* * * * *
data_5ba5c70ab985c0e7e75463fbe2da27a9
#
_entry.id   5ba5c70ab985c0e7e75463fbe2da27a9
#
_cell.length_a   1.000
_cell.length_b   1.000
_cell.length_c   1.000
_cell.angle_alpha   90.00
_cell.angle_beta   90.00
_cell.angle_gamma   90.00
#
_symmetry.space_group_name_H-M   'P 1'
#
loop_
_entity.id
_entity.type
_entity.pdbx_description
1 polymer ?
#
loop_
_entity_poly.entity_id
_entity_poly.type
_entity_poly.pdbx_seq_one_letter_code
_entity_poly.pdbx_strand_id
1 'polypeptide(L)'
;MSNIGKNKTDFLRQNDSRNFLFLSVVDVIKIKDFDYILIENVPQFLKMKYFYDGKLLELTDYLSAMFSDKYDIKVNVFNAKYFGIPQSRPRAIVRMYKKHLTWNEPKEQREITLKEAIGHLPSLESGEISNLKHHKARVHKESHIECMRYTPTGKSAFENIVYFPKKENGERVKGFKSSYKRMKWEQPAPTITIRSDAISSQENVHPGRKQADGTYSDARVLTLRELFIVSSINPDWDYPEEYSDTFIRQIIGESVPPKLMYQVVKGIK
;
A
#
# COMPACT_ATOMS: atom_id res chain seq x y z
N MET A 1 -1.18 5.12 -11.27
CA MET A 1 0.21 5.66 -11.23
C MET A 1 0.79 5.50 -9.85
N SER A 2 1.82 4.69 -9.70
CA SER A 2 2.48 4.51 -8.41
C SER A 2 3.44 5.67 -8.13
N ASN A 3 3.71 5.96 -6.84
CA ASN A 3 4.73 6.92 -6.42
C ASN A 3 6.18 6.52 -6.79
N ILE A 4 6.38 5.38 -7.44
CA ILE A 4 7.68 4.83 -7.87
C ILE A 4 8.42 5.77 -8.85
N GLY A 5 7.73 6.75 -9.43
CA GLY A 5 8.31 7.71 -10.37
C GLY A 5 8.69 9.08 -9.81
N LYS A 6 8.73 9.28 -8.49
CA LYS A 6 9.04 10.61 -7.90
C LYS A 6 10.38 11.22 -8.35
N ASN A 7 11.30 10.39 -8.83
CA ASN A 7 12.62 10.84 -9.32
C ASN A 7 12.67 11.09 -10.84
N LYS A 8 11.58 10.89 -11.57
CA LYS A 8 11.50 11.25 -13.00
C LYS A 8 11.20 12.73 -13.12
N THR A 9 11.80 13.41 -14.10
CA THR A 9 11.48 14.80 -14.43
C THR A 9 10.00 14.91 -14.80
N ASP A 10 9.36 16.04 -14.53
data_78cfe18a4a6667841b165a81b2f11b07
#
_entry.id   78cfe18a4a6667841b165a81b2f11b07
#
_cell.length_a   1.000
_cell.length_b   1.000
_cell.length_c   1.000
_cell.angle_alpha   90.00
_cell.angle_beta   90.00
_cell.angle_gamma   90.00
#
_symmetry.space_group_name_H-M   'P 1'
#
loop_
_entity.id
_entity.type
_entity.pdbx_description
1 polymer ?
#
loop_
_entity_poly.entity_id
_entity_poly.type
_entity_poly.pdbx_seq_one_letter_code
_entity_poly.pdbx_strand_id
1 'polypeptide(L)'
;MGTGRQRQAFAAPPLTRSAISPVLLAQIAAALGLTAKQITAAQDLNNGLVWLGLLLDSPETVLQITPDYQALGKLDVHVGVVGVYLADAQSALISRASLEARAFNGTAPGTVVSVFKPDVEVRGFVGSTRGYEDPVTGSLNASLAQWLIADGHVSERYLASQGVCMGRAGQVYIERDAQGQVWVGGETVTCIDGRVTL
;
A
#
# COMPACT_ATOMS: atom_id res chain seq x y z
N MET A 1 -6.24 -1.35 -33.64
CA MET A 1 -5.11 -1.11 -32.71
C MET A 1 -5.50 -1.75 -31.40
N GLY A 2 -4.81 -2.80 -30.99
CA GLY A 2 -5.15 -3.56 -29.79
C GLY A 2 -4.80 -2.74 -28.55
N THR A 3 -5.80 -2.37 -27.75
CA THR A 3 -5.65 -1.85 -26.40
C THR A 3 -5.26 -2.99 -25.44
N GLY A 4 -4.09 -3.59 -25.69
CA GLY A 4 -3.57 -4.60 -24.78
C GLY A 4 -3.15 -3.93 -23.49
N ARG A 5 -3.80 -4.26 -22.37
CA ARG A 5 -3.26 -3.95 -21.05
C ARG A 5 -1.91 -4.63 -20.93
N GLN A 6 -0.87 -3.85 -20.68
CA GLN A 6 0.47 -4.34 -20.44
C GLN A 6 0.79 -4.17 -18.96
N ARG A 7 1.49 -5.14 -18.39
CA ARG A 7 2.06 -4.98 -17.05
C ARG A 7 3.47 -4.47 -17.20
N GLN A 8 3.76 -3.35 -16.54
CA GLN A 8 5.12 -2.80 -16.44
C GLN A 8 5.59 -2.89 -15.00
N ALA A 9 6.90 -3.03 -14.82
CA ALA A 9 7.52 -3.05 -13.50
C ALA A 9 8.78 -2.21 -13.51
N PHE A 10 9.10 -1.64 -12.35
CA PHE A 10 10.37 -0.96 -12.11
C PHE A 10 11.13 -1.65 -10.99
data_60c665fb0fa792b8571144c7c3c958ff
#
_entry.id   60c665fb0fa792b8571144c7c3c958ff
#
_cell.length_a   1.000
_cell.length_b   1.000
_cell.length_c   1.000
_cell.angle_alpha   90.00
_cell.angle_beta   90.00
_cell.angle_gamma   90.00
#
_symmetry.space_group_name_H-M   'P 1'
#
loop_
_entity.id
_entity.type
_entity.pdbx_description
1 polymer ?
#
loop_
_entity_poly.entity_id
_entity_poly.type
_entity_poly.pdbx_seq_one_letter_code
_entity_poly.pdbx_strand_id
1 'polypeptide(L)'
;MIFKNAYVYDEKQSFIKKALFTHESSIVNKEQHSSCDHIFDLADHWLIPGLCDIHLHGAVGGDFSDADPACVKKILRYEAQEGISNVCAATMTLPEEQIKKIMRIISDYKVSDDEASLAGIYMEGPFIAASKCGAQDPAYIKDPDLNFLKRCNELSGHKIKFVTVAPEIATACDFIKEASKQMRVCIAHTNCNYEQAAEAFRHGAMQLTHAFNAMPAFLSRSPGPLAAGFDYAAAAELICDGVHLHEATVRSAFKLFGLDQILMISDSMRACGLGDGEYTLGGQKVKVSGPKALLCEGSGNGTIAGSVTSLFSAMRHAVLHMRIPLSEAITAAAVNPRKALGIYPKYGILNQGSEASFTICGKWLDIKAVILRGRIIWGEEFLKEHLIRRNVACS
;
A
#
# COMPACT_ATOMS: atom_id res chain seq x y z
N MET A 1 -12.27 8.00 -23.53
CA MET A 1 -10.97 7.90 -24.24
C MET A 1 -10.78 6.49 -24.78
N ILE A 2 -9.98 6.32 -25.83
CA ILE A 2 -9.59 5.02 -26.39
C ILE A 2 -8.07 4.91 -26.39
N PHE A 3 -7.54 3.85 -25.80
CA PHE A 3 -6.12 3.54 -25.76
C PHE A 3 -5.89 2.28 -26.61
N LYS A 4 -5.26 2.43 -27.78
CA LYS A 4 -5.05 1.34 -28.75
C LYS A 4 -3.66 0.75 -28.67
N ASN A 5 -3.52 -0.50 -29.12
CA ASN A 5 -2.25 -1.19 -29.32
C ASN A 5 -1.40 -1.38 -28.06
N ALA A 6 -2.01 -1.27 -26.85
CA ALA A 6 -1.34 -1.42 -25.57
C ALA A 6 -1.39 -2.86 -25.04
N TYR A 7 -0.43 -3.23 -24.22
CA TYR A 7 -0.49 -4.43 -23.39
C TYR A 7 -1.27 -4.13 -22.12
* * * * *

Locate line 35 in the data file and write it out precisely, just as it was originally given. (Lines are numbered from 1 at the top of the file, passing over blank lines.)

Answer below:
CA SER A 2 2.48 4.51 -8.41